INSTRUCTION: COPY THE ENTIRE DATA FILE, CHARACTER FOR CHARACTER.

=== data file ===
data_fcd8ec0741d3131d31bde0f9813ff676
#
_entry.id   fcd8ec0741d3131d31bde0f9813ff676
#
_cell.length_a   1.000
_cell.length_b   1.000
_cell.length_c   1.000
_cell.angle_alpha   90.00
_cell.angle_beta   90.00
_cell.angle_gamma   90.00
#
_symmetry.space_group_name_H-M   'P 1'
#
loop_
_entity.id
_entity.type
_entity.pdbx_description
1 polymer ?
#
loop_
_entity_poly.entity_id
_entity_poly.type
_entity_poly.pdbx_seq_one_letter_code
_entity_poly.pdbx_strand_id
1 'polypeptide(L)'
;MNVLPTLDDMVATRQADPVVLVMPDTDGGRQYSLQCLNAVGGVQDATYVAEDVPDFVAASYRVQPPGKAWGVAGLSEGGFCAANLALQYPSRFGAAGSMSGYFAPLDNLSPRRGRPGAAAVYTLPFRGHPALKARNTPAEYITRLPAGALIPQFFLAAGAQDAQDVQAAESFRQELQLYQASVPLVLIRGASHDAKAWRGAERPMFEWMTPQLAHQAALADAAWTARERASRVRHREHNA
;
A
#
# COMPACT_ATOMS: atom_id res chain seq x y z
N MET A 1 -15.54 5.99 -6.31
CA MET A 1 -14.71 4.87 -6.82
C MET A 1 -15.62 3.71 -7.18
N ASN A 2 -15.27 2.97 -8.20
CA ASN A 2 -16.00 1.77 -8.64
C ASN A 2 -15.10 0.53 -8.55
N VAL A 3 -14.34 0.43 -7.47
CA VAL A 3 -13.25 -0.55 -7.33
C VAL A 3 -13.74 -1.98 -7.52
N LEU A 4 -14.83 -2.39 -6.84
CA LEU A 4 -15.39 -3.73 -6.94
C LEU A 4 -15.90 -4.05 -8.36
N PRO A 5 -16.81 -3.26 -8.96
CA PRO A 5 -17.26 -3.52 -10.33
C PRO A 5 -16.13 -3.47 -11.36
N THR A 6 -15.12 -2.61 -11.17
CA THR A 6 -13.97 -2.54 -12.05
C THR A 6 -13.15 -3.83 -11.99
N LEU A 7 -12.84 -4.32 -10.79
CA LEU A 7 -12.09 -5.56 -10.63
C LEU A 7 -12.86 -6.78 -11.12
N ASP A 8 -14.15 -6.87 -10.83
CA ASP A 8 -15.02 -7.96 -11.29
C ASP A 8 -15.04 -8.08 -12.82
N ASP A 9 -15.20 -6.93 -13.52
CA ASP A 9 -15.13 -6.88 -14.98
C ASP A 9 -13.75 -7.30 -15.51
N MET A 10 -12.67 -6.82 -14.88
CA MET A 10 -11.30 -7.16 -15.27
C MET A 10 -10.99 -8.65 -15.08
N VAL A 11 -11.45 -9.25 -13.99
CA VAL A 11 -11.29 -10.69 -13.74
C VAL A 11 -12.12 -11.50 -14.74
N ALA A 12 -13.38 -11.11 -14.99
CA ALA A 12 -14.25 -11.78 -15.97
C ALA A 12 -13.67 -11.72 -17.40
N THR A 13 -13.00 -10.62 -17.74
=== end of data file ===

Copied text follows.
data_fcd8ec0741d3131d31bde0f9813ff676
#
_entry.id   fcd8ec0741d3131d31bde0f9813ff676
#
_cell.length_a   1.000
_cell.length_b   1.000
_cell.length_c   1.000
_cell.angle_alpha   90.00
_cell.angle_beta   90.00
_cell.angle_gamma   90.00
#
_symmetry.space_group_name_H-M   'P 1'
#
loop_
_entity.id
_entity.type
_entity.pdbx_description
1 polymer ?
#
loop_
_entity_poly.entity_id
_entity_poly.type
_entity_poly.pdbx_seq_one_letter_code
_entity_poly.pdbx_strand_id
1 'polypeptide(L)'
;MNVLPTLDDMVATRQADPVVLVMPDTDGGRQYSLQCLNAVGGVQDATYVAEDVPDFVAASYRVQPPGKAWGVAGLSEGGFCAANLALQYPSRFGAAGSMSGYFAPLDNLSPRRGRPGAAAVYTLPFRGHPALKARNTPAEYITRLPAGALIPQFFLAAGAQDAQDVQAAESFRQELQLYQASVPLVLIRGASHDAKAWRGAERPMFEWMTPQLAHQAALADAAWTARERASRVRHREHNA
;
A
#
# COMPACT_ATOMS: atom_id res chain seq x y z
N MET A 1 -15.54 5.99 -6.31
CA MET A 1 -14.71 4.87 -6.82
C MET A 1 -15.62 3.71 -7.18
N ASN A 2 -15.27 2.97 -8.20
CA ASN A 2 -16.00 1.77 -8.64
C ASN A 2 -15.10 0.53 -8.55
N VAL A 3 -14.34 0.43 -7.47
CA VAL A 3 -13.25 -0.55 -7.33
C VAL A 3 -13.74 -1.98 -7.52
N LEU A 4 -14.83 -2.39 -6.84
CA LEU A 4 -15.39 -3.73 -6.94
C LEU A 4 -15.90 -4.05 -8.36
N PRO A 5 -16.81 -3.26 -8.96
CA PRO A 5 -17.26 -3.52 -10.33
C PRO A 5 -16.13 -3.47 -11.36
N THR A 6 -15.12 -2.61 -11.17
CA THR A 6 -13.97 -2.54 -12.05
C THR A 6 -13.15 -3.83 -11.99
N LEU A 7 -12.84 -4.32 -10.79
CA LEU A 7 -12.09 -5.56 -10.63
C LEU A 7 -12.86 -6.78 -11.12
N ASP A 8 -14.15 -6.87 -10.83
CA ASP A 8 -15.02 -7.96 -11.29
C ASP A 8 -15.04 -8.08 -12.82
N ASP A 9 -15.20 -6.93 -13.52
CA ASP A 9 -15.13 -6.88 -14.98
C ASP A 9 -13.75 -7.30 -15.51
N MET A 10 -12.67 -6.82 -14.88
CA MET A 10 -11.30 -7.16 -15.27
C MET A 10 -10.99 -8.65 -15.08
N VAL A 11 -11.45 -9.25 -13.99
CA VAL A 11 -11.29 -10.69 -13.74
C VAL A 11 -12.12 -11.50 -14.74
N ALA A 12 -13.38 -11.11 -14.99
CA ALA A 12 -14.25 -11.78 -15.97
C ALA A 12 -13.67 -11.72 -17.40
N THR A 13 -13.00 -10.62 -17.74